Do Palestinians Really Want a State of Their Own?
Not right now, they don't.
The Palestinians have all the leverage, a former top State Department specialist on the Mideast peace process recently told me over red wine in Tel Aviv. "I’m not sure they’ll ever sign on the dotted line." In that moment of candor — lubricated no doubt by the Golan Heights cabernet — the ex-bureaucrat admitted something U.S. President Barack Obama’s administration would never concede publicly: The Palestinians are under little to no pressure to sign a final peace agreement with Israel.
The consensus among right-thinking people, of course, is that self-determination is the incentive par excellence for Palestinian leaders to strike a deal. That was the view Obama articulated on Feb. 27, four days before he met with Israeli Prime Minister Benjamin Netanyahu, when he told journalist Jeffrey Goldberg that more than anything else, the Palestinians seek "the dignity of a state." Secretary of State John Kerry repeated the "dignity" talking point on March 3 at the pro-Israel policy conference of the American Israel Public Affairs Committee (AIPAC).
But if the Palestinians are desperately seeking a negotiated settlement that grants them a state of their own, they’re certainly hiding it well. In July, Kerry announced an ill-advised nine-month deadline for delivering Middle East peace. That gestation period is nearly complete, but there doesn’t seem to be a bun in Washington’s oven. Undeterred, the administration is making a final push: Netanyahu visited the Oval Office on March 3, with Palestinian Authority President Mahmoud Abbas set to follow on March 17. If, however, Kerry and Obama are to succeed where their predecessors have all failed, they will have to fundamentally reassess their policy toward the Palestinians.
It’s actually the Israelis, not the Palestinians, who are under pressure from all corners to reach a peace deal. Obama often reminds the Israelis that time is working against them, as high Palestinian birthrates could mean that the land between the Mediterranean Sea and Jordan River will have an Arab majority before long. For his part, Kerry warns Israel that the threat of boycotts and delegitimization is growing. The European Union, meanwhile, has set new guidelines against its funds going to Israeli settlements in the West Bank, and it is considering labeling goods that originate there. The United Nations has declared 2014 the "International Year of Solidarity With the Palestinian People."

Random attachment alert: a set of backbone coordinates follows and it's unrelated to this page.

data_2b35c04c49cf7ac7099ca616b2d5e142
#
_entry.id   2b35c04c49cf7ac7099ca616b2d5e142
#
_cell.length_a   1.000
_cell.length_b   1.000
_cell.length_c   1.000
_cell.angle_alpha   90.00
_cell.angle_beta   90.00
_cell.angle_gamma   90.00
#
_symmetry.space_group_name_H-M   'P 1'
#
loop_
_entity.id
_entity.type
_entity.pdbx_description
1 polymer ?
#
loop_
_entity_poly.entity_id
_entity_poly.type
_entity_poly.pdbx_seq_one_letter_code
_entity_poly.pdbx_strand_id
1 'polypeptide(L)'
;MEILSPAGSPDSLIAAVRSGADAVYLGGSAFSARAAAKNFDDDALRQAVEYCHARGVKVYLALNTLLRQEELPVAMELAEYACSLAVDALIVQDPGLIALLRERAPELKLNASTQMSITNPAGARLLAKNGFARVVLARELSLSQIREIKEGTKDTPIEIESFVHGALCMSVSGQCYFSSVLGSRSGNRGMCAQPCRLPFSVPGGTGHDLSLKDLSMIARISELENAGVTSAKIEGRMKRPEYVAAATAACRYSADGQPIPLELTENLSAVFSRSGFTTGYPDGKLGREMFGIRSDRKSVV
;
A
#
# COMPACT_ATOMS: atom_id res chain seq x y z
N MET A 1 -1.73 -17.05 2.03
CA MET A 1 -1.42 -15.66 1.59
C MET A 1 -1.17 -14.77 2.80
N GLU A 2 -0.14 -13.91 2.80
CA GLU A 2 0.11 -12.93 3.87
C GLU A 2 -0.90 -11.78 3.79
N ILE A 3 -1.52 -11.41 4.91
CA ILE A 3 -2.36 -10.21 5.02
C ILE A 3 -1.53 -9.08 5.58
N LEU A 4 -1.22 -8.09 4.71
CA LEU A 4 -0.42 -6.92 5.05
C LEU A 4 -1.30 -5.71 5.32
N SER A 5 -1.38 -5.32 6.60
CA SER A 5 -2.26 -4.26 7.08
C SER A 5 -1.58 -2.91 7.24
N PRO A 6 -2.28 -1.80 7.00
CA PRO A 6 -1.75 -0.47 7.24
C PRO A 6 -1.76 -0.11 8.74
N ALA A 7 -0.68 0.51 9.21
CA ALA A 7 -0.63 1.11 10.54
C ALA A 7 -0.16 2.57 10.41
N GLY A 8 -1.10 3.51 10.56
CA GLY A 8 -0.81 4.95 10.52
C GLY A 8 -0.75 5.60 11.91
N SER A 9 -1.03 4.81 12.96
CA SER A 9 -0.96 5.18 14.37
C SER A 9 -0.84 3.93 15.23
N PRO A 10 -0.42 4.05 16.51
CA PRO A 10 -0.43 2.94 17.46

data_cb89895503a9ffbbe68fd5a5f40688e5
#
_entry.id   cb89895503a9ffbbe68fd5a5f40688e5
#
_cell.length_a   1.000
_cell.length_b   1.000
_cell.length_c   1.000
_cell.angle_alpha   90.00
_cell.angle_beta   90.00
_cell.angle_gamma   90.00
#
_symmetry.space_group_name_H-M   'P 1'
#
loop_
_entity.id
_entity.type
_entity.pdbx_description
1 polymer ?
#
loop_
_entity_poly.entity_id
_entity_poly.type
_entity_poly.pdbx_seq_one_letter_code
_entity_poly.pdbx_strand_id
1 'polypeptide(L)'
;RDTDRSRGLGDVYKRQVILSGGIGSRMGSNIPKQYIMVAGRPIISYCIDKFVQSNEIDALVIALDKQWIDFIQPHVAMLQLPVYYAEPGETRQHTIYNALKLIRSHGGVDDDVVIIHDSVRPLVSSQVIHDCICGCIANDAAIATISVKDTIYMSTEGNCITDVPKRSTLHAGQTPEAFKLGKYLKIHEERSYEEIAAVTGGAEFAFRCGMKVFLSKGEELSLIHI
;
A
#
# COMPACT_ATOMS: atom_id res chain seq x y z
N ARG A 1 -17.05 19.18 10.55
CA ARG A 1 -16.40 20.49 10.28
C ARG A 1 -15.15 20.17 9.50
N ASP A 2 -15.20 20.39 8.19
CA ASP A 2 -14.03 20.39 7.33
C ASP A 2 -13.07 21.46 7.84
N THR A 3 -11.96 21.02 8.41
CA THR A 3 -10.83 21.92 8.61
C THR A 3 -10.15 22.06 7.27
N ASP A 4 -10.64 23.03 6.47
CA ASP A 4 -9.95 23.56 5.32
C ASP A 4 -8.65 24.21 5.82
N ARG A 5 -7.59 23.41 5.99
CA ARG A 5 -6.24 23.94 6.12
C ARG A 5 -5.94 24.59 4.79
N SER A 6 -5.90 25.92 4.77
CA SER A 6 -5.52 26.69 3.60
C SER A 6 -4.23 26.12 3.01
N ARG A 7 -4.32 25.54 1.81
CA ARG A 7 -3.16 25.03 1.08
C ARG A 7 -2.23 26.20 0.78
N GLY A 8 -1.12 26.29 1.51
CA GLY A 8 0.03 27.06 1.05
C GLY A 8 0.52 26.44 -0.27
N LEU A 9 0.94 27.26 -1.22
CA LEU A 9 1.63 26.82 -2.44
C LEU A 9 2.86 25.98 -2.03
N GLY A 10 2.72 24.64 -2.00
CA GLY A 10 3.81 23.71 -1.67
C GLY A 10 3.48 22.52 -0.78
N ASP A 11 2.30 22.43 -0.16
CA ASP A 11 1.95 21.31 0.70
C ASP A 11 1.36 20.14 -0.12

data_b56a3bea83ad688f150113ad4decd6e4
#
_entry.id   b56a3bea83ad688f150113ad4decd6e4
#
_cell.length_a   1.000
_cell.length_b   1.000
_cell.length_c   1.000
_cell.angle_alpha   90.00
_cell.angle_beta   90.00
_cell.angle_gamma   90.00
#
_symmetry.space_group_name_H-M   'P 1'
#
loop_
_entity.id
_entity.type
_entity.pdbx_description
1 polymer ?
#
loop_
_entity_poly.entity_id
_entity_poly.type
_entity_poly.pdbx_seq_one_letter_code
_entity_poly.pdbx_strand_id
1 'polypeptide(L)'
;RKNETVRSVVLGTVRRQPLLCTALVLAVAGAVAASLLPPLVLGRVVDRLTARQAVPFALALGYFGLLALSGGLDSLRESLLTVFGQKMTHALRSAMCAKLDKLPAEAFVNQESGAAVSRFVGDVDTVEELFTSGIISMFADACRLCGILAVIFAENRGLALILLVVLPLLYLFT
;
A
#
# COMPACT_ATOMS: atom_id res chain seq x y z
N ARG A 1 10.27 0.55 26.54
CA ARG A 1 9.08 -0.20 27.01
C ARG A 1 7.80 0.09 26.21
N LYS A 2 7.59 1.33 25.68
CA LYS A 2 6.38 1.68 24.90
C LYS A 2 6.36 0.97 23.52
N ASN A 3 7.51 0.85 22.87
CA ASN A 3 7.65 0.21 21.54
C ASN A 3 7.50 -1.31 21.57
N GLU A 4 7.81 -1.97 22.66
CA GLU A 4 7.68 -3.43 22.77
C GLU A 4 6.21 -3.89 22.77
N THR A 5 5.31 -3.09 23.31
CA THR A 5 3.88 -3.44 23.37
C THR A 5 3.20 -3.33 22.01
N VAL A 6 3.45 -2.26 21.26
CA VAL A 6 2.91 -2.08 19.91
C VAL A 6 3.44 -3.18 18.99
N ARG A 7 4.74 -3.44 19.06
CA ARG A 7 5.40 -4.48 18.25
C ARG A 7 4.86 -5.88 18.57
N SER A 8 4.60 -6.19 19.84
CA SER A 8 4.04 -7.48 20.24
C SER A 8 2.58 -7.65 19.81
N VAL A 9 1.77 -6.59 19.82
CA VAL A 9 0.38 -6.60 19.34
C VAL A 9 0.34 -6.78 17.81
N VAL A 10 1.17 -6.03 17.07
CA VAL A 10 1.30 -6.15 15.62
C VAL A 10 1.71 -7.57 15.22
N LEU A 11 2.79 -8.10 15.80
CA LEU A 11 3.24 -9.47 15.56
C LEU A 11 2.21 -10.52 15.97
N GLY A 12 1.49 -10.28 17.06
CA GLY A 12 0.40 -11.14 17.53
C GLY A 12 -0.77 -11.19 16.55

The Palestinians, meanwhile, are watching from the sidelines with glee. As one Palestinian negotiator told an Israeli official during a spate of terrorist attacks a decade ago, "Victory for us is to see you suffer." Viewers of the Palestinian Authority’s official television station are unceasingly reminded that the Arab-Israeli conflict is an existential, zero-sum dispute. The channel assures its audience that cities in Israel will ultimately return to Arab rule, that the murder of Israeli civilians is a heroic deed, and that Jews are "barbaric monkeys, wretched pigs" — or in the words of putatively peace-minded Palestinian Authority official Jibril Rajoub, "Satans" and "Zionist sons of bitches." And that’s not to speak of the fire-eyed theocrats of Hamas, who run the show in the Gaza Strip.
It’s inconceivable that Palestinian leaders, watching Israel squirm under unprecedented international pressure, would allow the Jewish state to rehabilitate its image as peace-seeker. Instead, they recognize that after the peace talks’ inevitable failure, the Jewish state will be faced with only bad options. If Israel maintains the status quo, international pressure upon it can only grow. If it unilaterally withdraws from all or part of the West Bank, it will almost certainly face the same rocket attacks that followed its last two withdrawals — from Gaza in 2005 and from south Lebanon in 2000. This time, however, the rockets will be aimed at Tel Aviv and its international airport. The Palestinian Authority will then argue that it can’t be blamed for the security breakdown, because it was not consulted in carrying out the withdrawal.